Idaho murder suspect will face death penalty if . . .

July 17, 2023
Robert Ayers

Bryan Kohberger, the man accused of murdering four University of Idaho students, could end up facing the death penalty if certain findings are made by the jury, according to an expert interviewed by Fox News

Kohberger is currently facing four counts of first-degree murder and one count of burglary.

Idaho state prosecutors have indicated to the court that they will seek the death penalty in this matter.

Paul Mauro, a former New York Police Department inspector, recently made an appearance on the Fox News Channel's Sunday Night in America with host Trey Gowdy, where Mauro discussed what would have to happen for Kohberger to receive the death penalty.

"There is this standard . . ."

Gowdy began by asking Mauro whether  "seeking the death penalty makes it harder or easier for prosecutors to get a conviction."

Mauro replied:

In Idaho, there is this standard that there are a number of things that you can hit that make it a capital case. One of them is the crime being particularly heinous. We do have to recognize that, in Idaho, it'll be a separate proceeding to impose the death penalty, and it'll be the jury that actually engages in that proceeding.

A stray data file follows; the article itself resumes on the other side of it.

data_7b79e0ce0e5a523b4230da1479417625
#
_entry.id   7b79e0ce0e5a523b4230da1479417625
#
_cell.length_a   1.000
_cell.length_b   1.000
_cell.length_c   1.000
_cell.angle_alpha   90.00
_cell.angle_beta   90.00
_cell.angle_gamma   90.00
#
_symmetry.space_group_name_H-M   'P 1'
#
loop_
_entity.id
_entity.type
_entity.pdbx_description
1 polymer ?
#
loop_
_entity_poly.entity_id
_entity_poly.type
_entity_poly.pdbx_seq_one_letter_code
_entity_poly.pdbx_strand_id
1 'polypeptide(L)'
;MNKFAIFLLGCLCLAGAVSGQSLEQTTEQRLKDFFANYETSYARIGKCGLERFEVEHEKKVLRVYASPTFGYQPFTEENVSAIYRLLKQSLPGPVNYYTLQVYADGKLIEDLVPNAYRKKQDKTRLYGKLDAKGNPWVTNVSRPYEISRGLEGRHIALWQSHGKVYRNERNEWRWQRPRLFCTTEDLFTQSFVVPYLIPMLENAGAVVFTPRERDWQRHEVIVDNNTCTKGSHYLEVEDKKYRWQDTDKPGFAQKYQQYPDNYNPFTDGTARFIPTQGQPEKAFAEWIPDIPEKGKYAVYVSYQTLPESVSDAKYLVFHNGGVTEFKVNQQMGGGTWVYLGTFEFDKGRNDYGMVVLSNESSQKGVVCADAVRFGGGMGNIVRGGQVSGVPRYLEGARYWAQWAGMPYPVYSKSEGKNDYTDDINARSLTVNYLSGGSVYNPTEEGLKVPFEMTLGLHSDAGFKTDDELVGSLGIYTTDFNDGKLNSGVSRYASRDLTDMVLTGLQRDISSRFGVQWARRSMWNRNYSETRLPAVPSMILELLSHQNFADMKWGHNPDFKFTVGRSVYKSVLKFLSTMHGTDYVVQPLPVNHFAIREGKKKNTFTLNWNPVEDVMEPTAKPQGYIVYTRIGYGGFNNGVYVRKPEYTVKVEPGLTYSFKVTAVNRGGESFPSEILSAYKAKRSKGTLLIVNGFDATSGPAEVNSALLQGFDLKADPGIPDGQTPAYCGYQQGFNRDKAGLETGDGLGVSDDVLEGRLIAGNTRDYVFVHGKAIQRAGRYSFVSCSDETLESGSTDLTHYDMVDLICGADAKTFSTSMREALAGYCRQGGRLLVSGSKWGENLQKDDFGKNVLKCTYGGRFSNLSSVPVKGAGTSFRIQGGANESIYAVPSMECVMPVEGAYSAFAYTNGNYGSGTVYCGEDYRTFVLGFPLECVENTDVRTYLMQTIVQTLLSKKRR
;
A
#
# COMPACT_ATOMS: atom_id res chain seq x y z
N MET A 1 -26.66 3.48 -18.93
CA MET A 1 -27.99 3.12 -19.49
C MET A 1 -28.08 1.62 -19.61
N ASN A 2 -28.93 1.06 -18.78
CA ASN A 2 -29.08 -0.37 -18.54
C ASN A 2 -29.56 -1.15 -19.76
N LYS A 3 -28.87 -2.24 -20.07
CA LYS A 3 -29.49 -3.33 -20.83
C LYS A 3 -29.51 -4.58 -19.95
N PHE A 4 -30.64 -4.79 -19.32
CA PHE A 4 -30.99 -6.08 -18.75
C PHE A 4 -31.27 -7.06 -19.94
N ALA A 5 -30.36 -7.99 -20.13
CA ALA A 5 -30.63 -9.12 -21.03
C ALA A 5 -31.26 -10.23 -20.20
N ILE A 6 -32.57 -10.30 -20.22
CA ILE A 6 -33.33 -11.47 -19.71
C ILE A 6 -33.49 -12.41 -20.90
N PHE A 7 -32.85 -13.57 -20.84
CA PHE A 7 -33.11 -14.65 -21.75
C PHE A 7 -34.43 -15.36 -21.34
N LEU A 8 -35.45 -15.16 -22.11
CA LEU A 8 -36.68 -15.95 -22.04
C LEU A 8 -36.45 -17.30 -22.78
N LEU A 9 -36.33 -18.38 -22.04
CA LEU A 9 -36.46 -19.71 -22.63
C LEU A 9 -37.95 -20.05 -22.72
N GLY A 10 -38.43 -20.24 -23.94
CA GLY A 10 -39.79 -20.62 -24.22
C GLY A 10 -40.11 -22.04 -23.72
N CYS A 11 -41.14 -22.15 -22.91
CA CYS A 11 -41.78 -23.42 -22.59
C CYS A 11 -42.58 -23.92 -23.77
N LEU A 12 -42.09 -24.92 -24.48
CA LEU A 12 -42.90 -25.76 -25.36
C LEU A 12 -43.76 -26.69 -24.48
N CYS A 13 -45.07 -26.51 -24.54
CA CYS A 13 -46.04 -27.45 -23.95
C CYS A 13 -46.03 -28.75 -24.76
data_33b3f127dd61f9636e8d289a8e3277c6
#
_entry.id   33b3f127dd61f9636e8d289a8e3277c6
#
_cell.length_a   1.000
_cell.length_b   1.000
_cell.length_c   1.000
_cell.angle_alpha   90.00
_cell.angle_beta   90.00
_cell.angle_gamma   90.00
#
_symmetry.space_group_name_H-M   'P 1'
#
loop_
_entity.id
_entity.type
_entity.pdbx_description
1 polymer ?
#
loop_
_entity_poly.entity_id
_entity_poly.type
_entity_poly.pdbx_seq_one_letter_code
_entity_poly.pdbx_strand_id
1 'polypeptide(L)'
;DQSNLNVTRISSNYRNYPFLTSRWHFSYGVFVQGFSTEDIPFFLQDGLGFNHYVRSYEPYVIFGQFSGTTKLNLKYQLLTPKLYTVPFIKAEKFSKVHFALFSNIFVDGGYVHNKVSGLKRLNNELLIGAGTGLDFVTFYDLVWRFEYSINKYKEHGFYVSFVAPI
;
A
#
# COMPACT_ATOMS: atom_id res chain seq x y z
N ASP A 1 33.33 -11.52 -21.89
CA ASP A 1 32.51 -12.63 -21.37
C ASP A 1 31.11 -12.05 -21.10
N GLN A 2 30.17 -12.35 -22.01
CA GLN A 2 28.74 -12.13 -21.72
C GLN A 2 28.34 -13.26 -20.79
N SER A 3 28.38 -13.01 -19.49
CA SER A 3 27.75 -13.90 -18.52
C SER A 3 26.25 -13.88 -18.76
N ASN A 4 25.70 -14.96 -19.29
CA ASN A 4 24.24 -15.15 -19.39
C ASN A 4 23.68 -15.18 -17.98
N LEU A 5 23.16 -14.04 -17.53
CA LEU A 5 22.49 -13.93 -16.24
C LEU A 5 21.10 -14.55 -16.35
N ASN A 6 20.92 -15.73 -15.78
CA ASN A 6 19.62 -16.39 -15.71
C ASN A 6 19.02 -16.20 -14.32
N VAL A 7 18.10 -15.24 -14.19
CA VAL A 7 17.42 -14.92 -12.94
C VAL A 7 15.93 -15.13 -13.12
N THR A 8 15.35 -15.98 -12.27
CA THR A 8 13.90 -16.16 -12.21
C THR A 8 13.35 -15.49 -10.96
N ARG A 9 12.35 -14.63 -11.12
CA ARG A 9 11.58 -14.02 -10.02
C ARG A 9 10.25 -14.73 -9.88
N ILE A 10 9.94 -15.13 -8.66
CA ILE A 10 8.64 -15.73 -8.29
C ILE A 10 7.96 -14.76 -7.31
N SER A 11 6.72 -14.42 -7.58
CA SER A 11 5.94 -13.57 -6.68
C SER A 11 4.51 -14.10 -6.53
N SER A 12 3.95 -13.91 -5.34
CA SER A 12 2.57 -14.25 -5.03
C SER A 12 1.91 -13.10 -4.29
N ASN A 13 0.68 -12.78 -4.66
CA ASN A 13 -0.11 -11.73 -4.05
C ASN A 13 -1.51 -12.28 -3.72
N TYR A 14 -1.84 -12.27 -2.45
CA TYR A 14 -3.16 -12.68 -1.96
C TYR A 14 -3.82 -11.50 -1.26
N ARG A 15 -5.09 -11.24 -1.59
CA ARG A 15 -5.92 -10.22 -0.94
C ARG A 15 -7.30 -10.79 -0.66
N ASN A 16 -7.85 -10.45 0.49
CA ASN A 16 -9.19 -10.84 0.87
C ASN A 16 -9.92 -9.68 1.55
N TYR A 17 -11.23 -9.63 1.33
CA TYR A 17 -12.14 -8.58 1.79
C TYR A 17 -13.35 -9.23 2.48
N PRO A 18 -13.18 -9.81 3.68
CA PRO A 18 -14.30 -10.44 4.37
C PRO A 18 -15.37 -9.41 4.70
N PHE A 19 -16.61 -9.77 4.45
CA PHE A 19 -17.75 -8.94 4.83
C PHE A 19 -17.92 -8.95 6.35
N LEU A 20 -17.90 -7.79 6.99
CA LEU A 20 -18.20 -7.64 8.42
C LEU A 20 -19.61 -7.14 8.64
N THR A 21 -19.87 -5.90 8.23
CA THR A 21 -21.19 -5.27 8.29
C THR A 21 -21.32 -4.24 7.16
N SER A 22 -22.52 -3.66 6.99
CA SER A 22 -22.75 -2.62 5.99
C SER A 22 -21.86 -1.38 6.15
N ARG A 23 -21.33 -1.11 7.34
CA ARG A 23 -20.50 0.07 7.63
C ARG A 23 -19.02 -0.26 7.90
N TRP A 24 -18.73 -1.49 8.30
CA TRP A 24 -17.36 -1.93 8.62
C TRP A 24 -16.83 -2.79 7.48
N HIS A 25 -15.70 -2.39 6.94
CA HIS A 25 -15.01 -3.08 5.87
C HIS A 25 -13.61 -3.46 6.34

Mauro went on to argue that, given the circumstances of the murders, the likelihood is that this would be a case in which a jury would find a death penalty sentence acceptable.

Mauro, though, never did directly answer Gowdy's initial question of whether "seeking the death penalty makes it harder or easier for prosecutors to get a conviction." The idea behind this question is that a jury may be less willing to convict an individual knowing that, if they do so, he may be put to death.

Mauro, though, did suggest that, given what is known about this case, the jury would not have any qualms about Kohberger being put to death. Time will tell if this is indeed the case.

Is he guilty?

Before one gets to the sentencing phase of the case, one has to prove the defendant guilty of the crimes that he has been alleged to have committed.

Gowdy and Mauro went on to discuss a key piece of the prosecution's evidence, namely, DNA that was found on the sheath of the knife that was allegedly used to commit the killings.

Gowdy noted that the defense is going to try to argue that this evidence is not as strong given the presence of lots of DNA from different individuals at the house where the murders took place.

Mauro claimed that the defense is likely on a "fishing expedition" here. Mauro argued that the chances of the DNA found on the sheath located in the victims' bed belonging to someone other than the murderer are "octillion-to-one." And, it just so happens that this DNA belonged to Kohberger.

We'll have to see if the jury agrees.

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